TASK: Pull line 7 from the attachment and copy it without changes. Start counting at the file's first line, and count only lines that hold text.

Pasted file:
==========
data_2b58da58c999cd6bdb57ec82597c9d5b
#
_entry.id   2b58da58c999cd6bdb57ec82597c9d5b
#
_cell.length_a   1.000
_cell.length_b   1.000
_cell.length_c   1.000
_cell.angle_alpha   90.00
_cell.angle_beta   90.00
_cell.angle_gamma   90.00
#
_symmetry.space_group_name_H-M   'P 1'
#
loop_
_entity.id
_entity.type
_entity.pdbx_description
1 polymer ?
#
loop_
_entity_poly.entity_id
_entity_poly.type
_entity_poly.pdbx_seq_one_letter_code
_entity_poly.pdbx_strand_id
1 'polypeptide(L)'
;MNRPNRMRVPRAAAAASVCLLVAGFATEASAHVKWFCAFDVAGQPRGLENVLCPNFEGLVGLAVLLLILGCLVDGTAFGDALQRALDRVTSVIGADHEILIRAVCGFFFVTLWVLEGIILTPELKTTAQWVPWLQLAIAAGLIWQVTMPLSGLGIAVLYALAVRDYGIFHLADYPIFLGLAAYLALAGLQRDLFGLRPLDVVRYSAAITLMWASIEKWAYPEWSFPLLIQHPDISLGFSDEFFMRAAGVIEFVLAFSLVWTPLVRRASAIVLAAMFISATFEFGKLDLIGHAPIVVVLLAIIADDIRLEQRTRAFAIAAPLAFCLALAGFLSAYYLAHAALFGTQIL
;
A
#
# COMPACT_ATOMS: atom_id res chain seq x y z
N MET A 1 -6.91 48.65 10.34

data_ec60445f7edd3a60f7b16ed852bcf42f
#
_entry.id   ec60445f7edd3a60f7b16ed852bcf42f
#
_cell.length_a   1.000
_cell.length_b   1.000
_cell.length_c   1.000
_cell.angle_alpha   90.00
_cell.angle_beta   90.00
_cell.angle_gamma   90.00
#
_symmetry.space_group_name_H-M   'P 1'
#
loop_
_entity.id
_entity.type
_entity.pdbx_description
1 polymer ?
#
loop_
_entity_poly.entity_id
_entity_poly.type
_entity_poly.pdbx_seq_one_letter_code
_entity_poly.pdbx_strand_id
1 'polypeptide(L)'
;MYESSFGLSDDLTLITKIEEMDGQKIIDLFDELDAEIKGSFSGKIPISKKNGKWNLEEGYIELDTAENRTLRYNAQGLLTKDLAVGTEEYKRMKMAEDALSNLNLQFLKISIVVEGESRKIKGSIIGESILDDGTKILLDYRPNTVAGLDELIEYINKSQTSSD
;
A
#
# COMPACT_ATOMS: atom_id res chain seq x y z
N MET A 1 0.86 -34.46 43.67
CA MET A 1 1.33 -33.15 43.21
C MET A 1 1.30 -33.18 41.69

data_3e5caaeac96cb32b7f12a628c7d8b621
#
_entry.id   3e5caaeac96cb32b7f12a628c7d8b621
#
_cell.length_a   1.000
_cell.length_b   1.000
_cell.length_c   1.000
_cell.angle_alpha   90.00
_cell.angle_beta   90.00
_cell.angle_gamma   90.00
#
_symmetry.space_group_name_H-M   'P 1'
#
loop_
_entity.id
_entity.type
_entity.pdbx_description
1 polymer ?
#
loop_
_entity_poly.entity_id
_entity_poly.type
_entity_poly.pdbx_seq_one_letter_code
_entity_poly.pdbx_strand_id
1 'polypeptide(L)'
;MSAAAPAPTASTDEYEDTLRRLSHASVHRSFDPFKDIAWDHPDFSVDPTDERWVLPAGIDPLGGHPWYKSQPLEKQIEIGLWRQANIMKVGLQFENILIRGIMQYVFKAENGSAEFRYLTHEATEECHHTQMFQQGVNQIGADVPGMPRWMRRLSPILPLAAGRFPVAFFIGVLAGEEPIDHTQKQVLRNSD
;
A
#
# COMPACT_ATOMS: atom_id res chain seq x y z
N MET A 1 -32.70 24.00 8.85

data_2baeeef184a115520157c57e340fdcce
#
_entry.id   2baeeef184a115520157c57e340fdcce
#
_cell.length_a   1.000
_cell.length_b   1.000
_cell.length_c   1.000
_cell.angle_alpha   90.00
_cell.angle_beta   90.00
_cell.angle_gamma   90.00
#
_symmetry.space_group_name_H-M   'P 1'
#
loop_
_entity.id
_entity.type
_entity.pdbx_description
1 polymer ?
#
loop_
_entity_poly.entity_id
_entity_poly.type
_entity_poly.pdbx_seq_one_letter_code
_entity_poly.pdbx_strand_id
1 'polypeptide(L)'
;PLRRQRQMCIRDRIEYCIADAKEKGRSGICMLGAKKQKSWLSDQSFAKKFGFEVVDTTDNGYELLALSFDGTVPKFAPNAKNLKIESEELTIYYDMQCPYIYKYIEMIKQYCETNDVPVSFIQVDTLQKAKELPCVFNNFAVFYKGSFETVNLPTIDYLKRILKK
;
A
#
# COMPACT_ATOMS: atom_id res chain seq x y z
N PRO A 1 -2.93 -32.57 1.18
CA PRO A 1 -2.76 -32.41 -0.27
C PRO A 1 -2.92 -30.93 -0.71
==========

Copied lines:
_cell.length_c   1.000